gms | German Medical Science

53. Jahrestagung der Deutschen Gesellschaft für Medizinische Informatik, Biometrie und Epidemiologie e. V. (GMDS)

Deutsche Gesellschaft für Medizinische Informatik, Biometrie und Epidemiologie

15. bis 18.09.2008, Stuttgart

Software-Engineering in Multidisciplinary Teams in Health Informatics: Quality Assurance with GREME Reviews

Meeting Abstract

Search Medline for

  • Christa Weßel - Institute of Occupational, Social and Environmental Medicine, Johannes Gutenberg-University Mainz, Germany
  • Sandra Geisler - RWTH Aachen University, Aachen, Germany
  • Uta Christoph - RWTH Aachen University, Aachen, Germany

Deutsche Gesellschaft für Medizinische Informatik, Biometrie und Epidemiologie. 53. Jahrestagung der Deutschen Gesellschaft für Medizinische Informatik, Biometrie und Epidemiologie (gmds). Stuttgart, 15.-19.09.2008. Düsseldorf: German Medical Science GMS Publishing House; 2008. DocMI20-1

The electronic version of this article is the complete one and can be found online at:

Published: September 10, 2008

© 2008 Weßel et al.
This is an Open Access article distributed under the terms of the Creative Commons Attribution License ( You are free: to Share – to copy, distribute and transmit the work, provided the original author and source are credited.




Quality Management (QM) is an integral part of process models for software engineering. Due to the neglect of quality assurance (QA) measures, such as reviews, software projects face a high risk to fail or be postponed [1], [2]. Software-engineering teams and companies look for effective and efficient QA measures that can easily be integrated in their projects. Inspections (technical reviews) are used for crucial modules and documents and are performed by IT experts. Other less formalized review types, that integrate domain experts and users, can and should also be used for the QM in a software engineering project. Health informatics with its multidisciplinary approach in software-engineering and maintenance can facilitate the development and use of alternative review methods.


Reviews are time consuming procedures and require experience in moderation and in product centred software assessment. Common review types are inspections (technical reviews), team reviews, walkthroughs, pair programming, peer desk check, pass around and ad hoc review. The level of formalization follows a descending order: from inspections, that are well defined and formalized, down to ad hoc reviews, which are casual reflections and discussions during the development process [1], [2]. A GREME Review (Group discussion and Email-based Evaluation) combines team review and pass around. The purpose is to facilitate structured, comprehensible and economical quality assurance during software engineering for non-crucial modules and documents.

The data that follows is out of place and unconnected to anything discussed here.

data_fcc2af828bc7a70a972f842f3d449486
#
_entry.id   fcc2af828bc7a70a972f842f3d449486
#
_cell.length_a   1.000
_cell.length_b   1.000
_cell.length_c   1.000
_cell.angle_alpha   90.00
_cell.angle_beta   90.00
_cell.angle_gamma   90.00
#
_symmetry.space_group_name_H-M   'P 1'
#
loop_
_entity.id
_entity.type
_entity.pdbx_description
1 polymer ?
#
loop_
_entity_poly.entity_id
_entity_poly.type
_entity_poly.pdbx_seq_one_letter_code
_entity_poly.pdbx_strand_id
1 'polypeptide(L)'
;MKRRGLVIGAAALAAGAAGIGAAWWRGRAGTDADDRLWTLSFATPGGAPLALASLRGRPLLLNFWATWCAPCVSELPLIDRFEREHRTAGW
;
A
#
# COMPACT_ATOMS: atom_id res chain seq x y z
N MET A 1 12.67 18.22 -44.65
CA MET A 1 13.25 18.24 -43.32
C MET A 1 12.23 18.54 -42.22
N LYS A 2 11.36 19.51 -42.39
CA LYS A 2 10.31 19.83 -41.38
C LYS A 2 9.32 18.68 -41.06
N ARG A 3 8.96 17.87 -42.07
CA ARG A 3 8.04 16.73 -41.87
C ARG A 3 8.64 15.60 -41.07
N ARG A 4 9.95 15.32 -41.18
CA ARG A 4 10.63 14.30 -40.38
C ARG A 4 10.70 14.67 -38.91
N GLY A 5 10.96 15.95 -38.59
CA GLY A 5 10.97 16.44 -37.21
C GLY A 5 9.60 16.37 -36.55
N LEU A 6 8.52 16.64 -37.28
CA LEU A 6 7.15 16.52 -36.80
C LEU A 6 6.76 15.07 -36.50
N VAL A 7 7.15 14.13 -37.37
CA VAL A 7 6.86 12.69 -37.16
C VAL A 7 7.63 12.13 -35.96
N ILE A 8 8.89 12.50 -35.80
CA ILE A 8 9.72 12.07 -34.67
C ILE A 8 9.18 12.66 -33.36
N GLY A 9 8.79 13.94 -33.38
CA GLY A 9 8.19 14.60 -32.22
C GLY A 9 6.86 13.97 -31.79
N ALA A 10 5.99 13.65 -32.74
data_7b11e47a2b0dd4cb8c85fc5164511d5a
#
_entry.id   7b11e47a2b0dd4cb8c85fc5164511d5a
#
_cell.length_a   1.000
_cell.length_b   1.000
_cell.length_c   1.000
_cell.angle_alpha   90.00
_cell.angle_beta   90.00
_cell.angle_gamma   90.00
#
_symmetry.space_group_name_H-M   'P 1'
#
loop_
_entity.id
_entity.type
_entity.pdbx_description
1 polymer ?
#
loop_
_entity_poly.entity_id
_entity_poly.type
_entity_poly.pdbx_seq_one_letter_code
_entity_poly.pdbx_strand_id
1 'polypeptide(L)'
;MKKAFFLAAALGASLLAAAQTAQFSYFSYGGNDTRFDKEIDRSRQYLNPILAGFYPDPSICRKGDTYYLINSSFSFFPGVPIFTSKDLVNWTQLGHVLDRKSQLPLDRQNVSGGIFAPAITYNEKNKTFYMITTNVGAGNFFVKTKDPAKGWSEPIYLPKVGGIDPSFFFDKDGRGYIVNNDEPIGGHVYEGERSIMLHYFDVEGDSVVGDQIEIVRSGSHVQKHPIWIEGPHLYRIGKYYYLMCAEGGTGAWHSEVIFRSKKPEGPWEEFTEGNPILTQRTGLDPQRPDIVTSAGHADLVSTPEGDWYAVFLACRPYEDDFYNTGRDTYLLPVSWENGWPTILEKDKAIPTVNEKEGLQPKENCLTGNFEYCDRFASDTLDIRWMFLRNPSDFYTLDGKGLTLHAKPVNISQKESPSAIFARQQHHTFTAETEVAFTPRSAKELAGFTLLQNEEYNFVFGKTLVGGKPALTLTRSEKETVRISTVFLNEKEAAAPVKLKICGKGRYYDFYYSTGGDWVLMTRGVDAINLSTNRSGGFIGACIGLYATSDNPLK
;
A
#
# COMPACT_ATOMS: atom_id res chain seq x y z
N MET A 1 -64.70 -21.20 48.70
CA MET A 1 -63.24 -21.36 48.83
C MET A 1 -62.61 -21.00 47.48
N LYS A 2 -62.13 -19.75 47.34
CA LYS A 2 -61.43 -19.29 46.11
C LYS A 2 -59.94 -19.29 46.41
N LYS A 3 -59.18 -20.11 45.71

A research team developed and used the GREME Review during its work on a web-based information system on hospitals [3]. GREME can be applied in the different phases of software engineering: analysis, design, and implementation. The possible products to be reviewed may comprise user interfaces, documentations, manuals, user guides and working processes. The review team includes moderator, author (developer) and peers, that is IT and domain experts (health professionals, economists, others) and users.

GREME follows a defined workflow, which can be tailored to the need of a particular software engineering project: prototype releases alternate with pass arounds and moderated group discussions (team review). The discussions are integrated in routine meetings, for instance weekly department meetings, and do not exceed 30 minutes, to reduce the workload. The team discusses the current prototype, identifies errors and open requirements and proposes solutions. From the emails, submitted by the peers in the pass around cycles, comprehensible insights are gained through qualitative text analysis performed by the moderator. The author uses the results of the analysis for the identification of must, should and can measures.

The work in a group, the review of a product, and the use of qualitative research methods require both professional expertise and several social skills from the group members. They have to be open minded for the approach and new insights. Furthermore, they have to collaborate reliably, give feedback and take part in the discussions in a polite, open and supportive way. The persons involved have to bear in mind, that the subject of the review is the product and not the developer’s performance [1], [2], [4].